CONGRATS ON AFGE’s VA SCANDAL RESPONSE (How Scandals Are Planned In Advance)
Congress may not pass any laws, budgets, treaties or other legislation, but it sure does have a guaranteed way to generate scandals in federal agencies. Since the media seems to be ignoring the formula for whipping up Executive Branch scandals, we thought we would shine a light on it after reading a Huffington Post story entitled, “Here’s the Simple Reason Congress Hasn’t Fixed the VA.” It is a great piece that every fed should read when considering political action activity. But here is what it left out.
Whether it is the VA, IRS or some other target, a quick analysis of how the scandal happened and exploded into the headlines show the same thing.
First, Congress underfunds the government agency so it does not have the resources to get the assigned work done right.
Second, after a while of inadequate funding some Congressional rep asks the agency’s IG to look into certain things, usually things where he/she knows there is likely to be a problem.
Third, when the IG reports come in the Congressional rep can pick and choose targets. If the IG has not found anything wrong, Congress avoids publicizing that, although some committee leaders may use that to argue the agency is overfunded. However, if they find something wrong, the Congressional reps look around for some witnesses to testify, extreme examples of how the problem impacted one or two citizens, and schedules a hearing with great fanfare.
Fourth, as soon as the story breaks, the Congressional Rep or maybe even the Majority Leader or Speaker gets on TV to demand criminal prosecution of the federal employee responsible for the allege catastrophe.
Fifth, once the federal employee whose testimony is needed see that, he would be insane to testify. He has been told that a very powerful Washington politician wants to put someone in jail. So, the employee politely declines to testify taking the 5th.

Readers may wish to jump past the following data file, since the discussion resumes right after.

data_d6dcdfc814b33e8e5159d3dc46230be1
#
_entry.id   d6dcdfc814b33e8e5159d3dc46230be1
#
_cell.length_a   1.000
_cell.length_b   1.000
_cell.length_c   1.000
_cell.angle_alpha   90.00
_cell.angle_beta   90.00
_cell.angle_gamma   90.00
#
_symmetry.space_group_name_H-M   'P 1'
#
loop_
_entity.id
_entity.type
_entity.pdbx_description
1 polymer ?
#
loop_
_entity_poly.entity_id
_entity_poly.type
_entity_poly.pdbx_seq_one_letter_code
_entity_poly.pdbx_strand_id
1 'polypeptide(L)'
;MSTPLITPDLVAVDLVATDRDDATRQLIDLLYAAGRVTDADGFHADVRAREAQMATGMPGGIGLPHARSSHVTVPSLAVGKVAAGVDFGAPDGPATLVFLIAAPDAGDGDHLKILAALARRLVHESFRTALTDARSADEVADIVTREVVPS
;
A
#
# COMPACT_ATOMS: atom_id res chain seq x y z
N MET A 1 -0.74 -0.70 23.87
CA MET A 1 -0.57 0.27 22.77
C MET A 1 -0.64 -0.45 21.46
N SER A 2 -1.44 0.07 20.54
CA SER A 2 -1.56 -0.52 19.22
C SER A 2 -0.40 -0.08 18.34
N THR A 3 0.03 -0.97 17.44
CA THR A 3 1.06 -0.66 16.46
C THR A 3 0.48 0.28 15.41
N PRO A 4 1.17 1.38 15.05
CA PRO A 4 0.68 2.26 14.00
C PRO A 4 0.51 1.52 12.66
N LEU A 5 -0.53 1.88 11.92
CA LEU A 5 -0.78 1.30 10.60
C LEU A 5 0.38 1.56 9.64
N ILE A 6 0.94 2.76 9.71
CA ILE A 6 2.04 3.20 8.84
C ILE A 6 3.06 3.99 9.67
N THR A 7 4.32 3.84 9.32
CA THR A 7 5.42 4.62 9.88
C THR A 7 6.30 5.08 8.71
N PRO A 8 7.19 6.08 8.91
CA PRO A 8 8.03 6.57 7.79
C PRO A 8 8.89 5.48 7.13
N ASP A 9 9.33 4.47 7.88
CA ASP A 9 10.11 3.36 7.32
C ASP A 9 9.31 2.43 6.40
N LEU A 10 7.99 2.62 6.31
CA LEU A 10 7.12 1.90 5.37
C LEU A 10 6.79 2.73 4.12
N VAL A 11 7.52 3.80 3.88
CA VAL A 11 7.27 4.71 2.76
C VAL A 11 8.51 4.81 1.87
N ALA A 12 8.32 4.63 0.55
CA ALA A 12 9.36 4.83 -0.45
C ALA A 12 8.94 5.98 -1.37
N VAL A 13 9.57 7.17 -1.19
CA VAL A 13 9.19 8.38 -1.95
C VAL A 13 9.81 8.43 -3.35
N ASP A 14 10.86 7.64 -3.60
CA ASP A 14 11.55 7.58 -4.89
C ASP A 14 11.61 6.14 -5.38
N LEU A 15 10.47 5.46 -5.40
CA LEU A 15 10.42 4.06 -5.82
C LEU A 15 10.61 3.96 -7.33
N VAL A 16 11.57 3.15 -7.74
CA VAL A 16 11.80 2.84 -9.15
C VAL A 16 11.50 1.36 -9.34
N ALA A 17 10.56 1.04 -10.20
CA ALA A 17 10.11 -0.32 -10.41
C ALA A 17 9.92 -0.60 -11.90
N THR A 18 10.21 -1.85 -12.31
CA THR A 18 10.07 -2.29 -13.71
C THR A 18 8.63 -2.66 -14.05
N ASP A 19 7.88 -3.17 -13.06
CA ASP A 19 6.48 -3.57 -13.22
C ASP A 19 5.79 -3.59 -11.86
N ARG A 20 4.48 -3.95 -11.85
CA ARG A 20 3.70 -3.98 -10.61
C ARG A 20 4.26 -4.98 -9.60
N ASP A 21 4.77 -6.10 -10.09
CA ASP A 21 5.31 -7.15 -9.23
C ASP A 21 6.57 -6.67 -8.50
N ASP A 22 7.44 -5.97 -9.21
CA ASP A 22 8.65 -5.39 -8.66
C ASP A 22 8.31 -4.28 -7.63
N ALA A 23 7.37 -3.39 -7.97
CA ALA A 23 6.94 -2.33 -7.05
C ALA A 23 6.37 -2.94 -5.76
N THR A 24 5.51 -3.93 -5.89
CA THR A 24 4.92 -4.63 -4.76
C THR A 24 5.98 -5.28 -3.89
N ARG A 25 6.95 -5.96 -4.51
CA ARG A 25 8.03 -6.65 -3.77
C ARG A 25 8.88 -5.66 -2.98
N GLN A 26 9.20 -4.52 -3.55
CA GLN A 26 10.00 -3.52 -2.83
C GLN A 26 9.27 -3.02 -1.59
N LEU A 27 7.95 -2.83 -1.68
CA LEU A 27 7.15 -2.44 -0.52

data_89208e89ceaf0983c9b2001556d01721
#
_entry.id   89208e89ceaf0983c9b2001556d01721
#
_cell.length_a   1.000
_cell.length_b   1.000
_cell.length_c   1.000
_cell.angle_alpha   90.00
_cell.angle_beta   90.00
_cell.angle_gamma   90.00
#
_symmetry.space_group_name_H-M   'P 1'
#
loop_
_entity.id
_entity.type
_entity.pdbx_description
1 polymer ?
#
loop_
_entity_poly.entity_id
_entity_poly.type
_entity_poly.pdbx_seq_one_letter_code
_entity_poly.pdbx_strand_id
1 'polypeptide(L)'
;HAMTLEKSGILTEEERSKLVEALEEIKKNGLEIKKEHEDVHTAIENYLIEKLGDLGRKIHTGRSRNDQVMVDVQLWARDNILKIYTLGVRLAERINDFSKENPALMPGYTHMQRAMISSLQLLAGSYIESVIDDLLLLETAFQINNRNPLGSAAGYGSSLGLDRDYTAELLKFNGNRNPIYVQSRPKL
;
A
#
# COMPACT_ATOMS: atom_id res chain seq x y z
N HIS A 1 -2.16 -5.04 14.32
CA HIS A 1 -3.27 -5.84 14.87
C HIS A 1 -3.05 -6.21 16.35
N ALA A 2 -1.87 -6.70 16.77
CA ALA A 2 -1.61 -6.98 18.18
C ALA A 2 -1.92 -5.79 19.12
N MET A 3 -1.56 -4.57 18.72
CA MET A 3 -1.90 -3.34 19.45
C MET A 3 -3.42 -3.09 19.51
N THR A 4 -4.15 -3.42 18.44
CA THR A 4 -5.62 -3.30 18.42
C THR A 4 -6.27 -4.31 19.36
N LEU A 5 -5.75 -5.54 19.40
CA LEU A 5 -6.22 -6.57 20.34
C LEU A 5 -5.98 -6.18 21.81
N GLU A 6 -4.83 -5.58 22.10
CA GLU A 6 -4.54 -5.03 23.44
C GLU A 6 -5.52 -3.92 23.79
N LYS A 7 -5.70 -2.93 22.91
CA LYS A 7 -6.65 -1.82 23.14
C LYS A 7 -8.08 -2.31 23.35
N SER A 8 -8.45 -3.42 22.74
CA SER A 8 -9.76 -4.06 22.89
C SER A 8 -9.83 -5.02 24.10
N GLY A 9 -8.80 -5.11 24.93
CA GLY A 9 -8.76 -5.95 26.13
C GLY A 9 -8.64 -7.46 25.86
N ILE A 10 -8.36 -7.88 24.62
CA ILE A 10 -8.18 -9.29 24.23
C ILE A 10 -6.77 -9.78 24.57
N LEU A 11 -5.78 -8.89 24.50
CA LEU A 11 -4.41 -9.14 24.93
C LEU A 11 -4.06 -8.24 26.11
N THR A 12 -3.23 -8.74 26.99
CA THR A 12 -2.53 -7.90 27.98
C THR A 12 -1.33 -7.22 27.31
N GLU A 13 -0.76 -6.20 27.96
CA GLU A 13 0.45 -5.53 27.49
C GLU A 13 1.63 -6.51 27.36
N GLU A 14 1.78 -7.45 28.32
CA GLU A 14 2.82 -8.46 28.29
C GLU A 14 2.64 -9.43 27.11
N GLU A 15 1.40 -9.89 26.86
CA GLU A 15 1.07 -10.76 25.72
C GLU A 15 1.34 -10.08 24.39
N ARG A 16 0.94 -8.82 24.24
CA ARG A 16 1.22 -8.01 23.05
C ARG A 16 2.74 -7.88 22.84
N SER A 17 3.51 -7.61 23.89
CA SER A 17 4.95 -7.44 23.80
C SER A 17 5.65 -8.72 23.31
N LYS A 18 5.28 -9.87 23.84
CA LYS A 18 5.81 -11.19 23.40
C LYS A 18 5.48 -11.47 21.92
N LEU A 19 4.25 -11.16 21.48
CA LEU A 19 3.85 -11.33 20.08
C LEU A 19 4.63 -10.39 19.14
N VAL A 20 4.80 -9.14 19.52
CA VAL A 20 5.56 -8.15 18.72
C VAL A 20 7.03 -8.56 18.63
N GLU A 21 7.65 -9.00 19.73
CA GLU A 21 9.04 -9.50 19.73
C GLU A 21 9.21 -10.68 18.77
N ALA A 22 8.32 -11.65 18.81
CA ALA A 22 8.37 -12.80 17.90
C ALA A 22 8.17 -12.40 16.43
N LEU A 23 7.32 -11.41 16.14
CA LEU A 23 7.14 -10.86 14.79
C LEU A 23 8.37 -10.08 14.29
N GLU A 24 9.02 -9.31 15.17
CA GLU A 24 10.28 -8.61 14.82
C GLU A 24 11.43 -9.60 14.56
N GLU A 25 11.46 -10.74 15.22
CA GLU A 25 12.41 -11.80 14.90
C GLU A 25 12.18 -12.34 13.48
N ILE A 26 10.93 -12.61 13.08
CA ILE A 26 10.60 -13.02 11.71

Sixth, little does the federal employee know that the Congressional rep is delighted he took the 5th, no matter how outraged the rep looks before the evening news cameras condemning the agency. Why is the rep delighted? Because now he doesn’t run the risk of the public finding out that it was Congress’ lack of funding that caused the problem in the first place.
Seventh, the Congressional rep comes back to the issue every few weeks or months thereafter during the election cycle to stir up the political base by demanding whether the employee witness has changed his mind about testifying. They would be insane to do so and no one on the Hill is going to offer him immunity to testify because the truth will come out, the story will die, and the Congressional rep will lose the spotlighted, contributions, and face.
Eighth, when some Congressional rep tries to draw out testimony in a hearing that points the finger where it belongs, the Committee chair shuts down the hearing, turns off the lights, cuts the mics, etc. He does not want the public to hear that the VA staff wasn’t wasting its time on coffee breaks or gossip when the backlogs arose, but handcuffed by the fact that the VA did not have the money or flexibility from Congress to hire another 500 doctors to take care of the patients.
This is not McCarthyism, but it would not be far wrong to call it McCarthyism-lite.
To its credit, AFGE got out quickly after the VA problems started to grab headlines with material about how the real culprit was the inadequate budget Congress gave VA. Check it out. “VA Employee’s Union Blames Chronic Understaffing for Long Wait Lists.” Without that kind of counter-scandal journalism every local small town paper in the country is suggesting VA employees are laggards.
If you doubt us on this, checkout the report Congress issued in March 2000 entitled, “Report Of Investigation Of Allegations Relating To Internal Revenue Service Handling Of Tax-Exempt Organization Matters.” It involved the same allegations IRS is facing today and after months and millions in investigation the most common sentence in the final Congressional report began, “The joint committee staff found no credible evidence…” of anything.
Some scandals come from stupidity or crookedness by one or a handful of employees, such as the EPA employee who collected an EPA pay check for years without ever coming to work because he told his boss he was on an undercover mission for the CIA. But too many Executive Branch scandals are created by Congress planting the seeds of destruction years in advance.